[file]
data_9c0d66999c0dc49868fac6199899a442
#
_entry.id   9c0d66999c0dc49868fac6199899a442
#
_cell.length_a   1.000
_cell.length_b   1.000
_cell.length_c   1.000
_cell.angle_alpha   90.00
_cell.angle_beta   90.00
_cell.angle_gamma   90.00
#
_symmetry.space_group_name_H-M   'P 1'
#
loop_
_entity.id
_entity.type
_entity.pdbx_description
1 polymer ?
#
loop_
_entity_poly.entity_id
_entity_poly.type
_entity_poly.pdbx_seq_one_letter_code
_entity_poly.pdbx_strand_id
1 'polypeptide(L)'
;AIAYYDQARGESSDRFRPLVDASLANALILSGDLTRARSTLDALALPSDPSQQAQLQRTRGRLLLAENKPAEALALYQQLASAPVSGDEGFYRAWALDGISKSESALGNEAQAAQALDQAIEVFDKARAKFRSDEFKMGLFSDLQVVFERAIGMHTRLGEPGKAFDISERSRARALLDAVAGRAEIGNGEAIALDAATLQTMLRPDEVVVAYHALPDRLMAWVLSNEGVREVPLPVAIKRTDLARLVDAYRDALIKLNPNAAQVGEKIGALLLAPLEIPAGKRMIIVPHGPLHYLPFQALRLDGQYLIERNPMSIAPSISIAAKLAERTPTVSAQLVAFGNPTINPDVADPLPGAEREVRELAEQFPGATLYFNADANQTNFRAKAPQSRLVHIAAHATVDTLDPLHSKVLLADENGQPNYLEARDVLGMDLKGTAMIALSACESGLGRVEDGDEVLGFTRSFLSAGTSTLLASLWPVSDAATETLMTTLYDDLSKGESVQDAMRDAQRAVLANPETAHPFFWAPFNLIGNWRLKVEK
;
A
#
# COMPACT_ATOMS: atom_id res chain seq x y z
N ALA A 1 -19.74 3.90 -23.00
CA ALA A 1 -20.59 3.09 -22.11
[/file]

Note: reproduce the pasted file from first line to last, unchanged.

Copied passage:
data_9c0d66999c0dc49868fac6199899a442
#
_entry.id   9c0d66999c0dc49868fac6199899a442
#
_cell.length_a   1.000
_cell.length_b   1.000
_cell.length_c   1.000
_cell.angle_alpha   90.00
_cell.angle_beta   90.00
_cell.angle_gamma   90.00
#
_symmetry.space_group_name_H-M   'P 1'
#
loop_
_entity.id
_entity.type
_entity.pdbx_description
1 polymer ?
#
loop_
_entity_poly.entity_id
_entity_poly.type
_entity_poly.pdbx_seq_one_letter_code
_entity_poly.pdbx_strand_id
1 'polypeptide(L)'
;AIAYYDQARGESSDRFRPLVDASLANALILSGDLTRARSTLDALALPSDPSQQAQLQRTRGRLLLAENKPAEALALYQQLASAPVSGDEGFYRAWALDGISKSESALGNEAQAAQALDQAIEVFDKARAKFRSDEFKMGLFSDLQVVFERAIGMHTRLGEPGKAFDISERSRARALLDAVAGRAEIGNGEAIALDAATLQTMLRPDEVVVAYHALPDRLMAWVLSNEGVREVPLPVAIKRTDLARLVDAYRDALIKLNPNAAQVGEKIGALLLAPLEIPAGKRMIIVPHGPLHYLPFQALRLDGQYLIERNPMSIAPSISIAAKLAERTPTVSAQLVAFGNPTINPDVADPLPGAEREVRELAEQFPGATLYFNADANQTNFRAKAPQSRLVHIAAHATVDTLDPLHSKVLLADENGQPNYLEARDVLGMDLKGTAMIALSACESGLGRVEDGDEVLGFTRSFLSAGTSTLLASLWPVSDAATETLMTTLYDDLSKGESVQDAMRDAQRAVLANPETAHPFFWAPFNLIGNWRLKVEK
;
A
#
# COMPACT_ATOMS: atom_id res chain seq x y z
N ALA A 1 -19.74 3.90 -23.00
CA ALA A 1 -20.59 3.09 -22.11